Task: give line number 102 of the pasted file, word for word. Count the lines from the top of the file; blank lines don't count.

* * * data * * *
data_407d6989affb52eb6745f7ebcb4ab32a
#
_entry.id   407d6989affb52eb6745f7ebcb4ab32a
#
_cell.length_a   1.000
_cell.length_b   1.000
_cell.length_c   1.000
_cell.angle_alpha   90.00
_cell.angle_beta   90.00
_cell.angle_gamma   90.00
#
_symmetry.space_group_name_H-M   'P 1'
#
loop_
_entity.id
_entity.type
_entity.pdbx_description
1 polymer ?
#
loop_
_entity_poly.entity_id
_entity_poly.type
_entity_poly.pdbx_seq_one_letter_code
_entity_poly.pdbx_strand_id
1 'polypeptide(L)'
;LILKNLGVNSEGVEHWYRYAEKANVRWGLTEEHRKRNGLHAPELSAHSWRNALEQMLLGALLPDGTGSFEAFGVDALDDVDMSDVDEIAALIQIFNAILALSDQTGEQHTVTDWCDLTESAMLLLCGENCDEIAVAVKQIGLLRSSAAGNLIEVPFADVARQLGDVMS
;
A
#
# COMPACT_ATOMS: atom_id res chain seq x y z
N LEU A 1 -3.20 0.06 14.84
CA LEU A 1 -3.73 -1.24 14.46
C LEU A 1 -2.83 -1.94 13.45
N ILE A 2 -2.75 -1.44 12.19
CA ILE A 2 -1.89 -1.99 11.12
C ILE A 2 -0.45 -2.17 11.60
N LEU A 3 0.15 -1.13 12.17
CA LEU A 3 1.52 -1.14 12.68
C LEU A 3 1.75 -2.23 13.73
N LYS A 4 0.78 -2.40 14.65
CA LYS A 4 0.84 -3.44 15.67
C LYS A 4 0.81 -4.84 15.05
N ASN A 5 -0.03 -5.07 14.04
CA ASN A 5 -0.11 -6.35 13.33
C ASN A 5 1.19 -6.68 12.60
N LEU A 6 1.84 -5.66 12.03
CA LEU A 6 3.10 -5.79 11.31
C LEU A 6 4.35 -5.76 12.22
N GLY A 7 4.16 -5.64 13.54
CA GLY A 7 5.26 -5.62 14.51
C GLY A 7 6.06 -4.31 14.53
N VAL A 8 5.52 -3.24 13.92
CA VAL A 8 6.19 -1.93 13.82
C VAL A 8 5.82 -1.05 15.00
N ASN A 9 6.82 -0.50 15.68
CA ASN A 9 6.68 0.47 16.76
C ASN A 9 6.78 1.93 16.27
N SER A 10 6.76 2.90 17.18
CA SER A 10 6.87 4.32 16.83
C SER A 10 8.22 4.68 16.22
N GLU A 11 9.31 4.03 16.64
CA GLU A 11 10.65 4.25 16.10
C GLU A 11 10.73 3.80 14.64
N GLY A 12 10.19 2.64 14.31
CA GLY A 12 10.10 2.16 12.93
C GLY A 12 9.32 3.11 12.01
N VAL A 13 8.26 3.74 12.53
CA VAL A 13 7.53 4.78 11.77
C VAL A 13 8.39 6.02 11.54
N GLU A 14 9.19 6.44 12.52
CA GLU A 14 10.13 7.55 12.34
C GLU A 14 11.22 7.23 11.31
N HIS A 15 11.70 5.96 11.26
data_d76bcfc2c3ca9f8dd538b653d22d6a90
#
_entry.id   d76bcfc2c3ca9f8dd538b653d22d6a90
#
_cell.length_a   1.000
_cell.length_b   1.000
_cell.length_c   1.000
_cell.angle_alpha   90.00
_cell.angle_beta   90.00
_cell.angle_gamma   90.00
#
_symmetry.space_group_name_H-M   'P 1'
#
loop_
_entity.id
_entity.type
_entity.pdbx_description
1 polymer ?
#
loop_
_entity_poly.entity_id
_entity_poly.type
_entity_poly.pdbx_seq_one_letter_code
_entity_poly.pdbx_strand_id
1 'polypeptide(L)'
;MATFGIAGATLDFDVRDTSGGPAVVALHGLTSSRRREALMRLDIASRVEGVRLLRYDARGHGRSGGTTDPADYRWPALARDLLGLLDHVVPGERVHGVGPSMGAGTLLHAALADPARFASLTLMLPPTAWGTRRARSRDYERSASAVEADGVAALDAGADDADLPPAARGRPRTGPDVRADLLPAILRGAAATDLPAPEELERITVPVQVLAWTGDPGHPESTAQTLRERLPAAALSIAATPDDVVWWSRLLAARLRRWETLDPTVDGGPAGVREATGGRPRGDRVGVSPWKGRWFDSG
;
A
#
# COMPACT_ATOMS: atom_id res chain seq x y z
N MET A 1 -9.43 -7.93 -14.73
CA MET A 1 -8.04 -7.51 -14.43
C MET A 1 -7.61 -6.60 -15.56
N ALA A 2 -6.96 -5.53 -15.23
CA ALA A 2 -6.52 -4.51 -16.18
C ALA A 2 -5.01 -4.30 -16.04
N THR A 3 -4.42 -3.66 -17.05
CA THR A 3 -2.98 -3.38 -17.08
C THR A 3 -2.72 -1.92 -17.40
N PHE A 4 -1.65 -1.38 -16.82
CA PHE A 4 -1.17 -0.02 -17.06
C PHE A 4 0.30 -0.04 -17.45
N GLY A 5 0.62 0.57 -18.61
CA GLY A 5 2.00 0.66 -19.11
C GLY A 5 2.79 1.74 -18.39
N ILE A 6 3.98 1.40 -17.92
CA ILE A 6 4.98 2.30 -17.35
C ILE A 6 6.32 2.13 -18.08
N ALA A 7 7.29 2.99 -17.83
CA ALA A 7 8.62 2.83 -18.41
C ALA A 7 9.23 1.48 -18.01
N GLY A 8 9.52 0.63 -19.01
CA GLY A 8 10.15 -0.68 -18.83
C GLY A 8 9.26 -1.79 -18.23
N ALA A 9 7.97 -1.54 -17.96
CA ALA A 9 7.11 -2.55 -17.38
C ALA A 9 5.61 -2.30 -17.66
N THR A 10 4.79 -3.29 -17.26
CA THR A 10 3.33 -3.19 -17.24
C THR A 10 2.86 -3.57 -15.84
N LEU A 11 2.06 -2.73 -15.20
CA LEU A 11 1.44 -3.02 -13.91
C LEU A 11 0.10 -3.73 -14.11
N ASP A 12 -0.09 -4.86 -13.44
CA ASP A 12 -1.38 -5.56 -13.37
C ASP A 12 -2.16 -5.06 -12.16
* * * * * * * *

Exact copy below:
#